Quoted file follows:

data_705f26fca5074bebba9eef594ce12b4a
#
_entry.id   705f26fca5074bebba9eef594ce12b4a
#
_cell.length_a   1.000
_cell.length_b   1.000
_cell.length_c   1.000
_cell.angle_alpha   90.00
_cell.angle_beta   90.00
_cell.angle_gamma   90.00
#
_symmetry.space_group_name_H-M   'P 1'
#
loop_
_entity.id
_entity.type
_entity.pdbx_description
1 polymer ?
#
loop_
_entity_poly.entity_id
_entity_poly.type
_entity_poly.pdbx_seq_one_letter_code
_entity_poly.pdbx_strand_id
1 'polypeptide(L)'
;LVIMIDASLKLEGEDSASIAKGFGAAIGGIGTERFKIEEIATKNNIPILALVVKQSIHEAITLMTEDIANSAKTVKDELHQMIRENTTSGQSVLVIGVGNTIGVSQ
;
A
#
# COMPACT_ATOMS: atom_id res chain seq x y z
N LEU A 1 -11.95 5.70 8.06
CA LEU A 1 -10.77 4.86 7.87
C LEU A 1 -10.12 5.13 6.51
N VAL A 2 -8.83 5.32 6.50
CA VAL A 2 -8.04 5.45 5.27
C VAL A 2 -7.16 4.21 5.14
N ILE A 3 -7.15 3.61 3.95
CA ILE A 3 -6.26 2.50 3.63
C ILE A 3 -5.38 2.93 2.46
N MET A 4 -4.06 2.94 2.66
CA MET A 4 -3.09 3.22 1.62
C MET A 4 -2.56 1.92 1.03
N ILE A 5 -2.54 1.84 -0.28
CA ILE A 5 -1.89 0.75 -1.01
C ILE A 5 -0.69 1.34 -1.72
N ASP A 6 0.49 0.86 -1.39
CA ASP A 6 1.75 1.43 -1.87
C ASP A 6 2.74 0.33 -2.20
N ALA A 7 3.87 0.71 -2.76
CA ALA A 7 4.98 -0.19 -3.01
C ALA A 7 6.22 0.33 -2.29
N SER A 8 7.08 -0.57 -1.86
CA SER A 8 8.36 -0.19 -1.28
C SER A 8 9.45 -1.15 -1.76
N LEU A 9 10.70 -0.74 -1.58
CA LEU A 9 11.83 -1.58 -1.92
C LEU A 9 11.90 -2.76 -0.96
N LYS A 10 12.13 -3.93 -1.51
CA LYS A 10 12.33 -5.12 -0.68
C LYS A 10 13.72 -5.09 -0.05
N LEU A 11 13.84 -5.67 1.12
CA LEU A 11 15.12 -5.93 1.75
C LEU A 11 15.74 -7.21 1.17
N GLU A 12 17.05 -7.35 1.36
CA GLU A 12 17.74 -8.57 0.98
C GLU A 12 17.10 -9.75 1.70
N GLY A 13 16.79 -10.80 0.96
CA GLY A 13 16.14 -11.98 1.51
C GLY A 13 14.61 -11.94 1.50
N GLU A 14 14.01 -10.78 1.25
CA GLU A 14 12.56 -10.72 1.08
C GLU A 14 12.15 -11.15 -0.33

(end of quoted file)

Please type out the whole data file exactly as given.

data_705f26fca5074bebba9eef594ce12b4a
#
_entry.id   705f26fca5074bebba9eef594ce12b4a
#
_cell.length_a   1.000
_cell.length_b   1.000
_cell.length_c   1.000
_cell.angle_alpha   90.00
_cell.angle_beta   90.00
_cell.angle_gamma   90.00
#
_symmetry.space_group_name_H-M   'P 1'
#
loop_
_entity.id
_entity.type
_entity.pdbx_description
1 polymer ?
#
loop_
_entity_poly.entity_id
_entity_poly.type
_entity_poly.pdbx_seq_one_letter_code
_entity_poly.pdbx_strand_id
1 'polypeptide(L)'
;LVIMIDASLKLEGEDSASIAKGFGAAIGGIGTERFKIEEIATKNNIPILALVVKQSIHEAITLMTEDIANSAKTVKDELHQMIRENTTSGQSVLVIGVGNTIGVSQ
;
A
#
# COMPACT_ATOMS: atom_id res chain seq x y z
N LEU A 1 -11.95 5.70 8.06
CA LEU A 1 -10.77 4.86 7.87
C LEU A 1 -10.12 5.13 6.51
N VAL A 2 -8.83 5.32 6.50
CA VAL A 2 -8.04 5.45 5.27
C VAL A 2 -7.16 4.21 5.14
N ILE A 3 -7.15 3.61 3.95
CA ILE A 3 -6.26 2.50 3.63
C ILE A 3 -5.38 2.93 2.46
N MET A 4 -4.06 2.94 2.66
CA MET A 4 -3.09 3.22 1.62
C MET A 4 -2.56 1.92 1.03
N ILE A 5 -2.54 1.84 -0.28
CA ILE A 5 -1.89 0.75 -1.01
C ILE A 5 -0.69 1.34 -1.72
N ASP A 6 0.49 0.86 -1.39
CA ASP A 6 1.75 1.43 -1.87
C ASP A 6 2.74 0.33 -2.20
N ALA A 7 3.87 0.71 -2.76
CA ALA A 7 4.98 -0.19 -3.01
C ALA A 7 6.22 0.33 -2.29
N SER A 8 7.08 -0.57 -1.86
CA SER A 8 8.36 -0.19 -1.28
C SER A 8 9.45 -1.15 -1.76
N LEU A 9 10.70 -0.74 -1.58
CA LEU A 9 11.83 -1.58 -1.92
C LEU A 9 11.90 -2.76 -0.96
N LYS A 10 12.13 -3.93 -1.51
CA LYS A 10 12.33 -5.12 -0.68
C LYS A 10 13.72 -5.09 -0.05
N LEU A 11 13.84 -5.67 1.12
CA LEU A 11 15.12 -5.93 1.75
C LEU A 11 15.74 -7.21 1.17
N GLU A 12 17.05 -7.35 1.36
CA GLU A 12 17.74 -8.57 0.98
C GLU A 12 17.10 -9.75 1.70
N GLY A 13 16.79 -10.80 0.96
CA GLY A 13 16.14 -11.98 1.51
C GLY A 13 14.61 -11.94 1.50
N GLU A 14 14.01 -10.78 1.25
CA GLU A 14 12.56 -10.72 1.08
C GLU A 14 12.15 -11.15 -0.33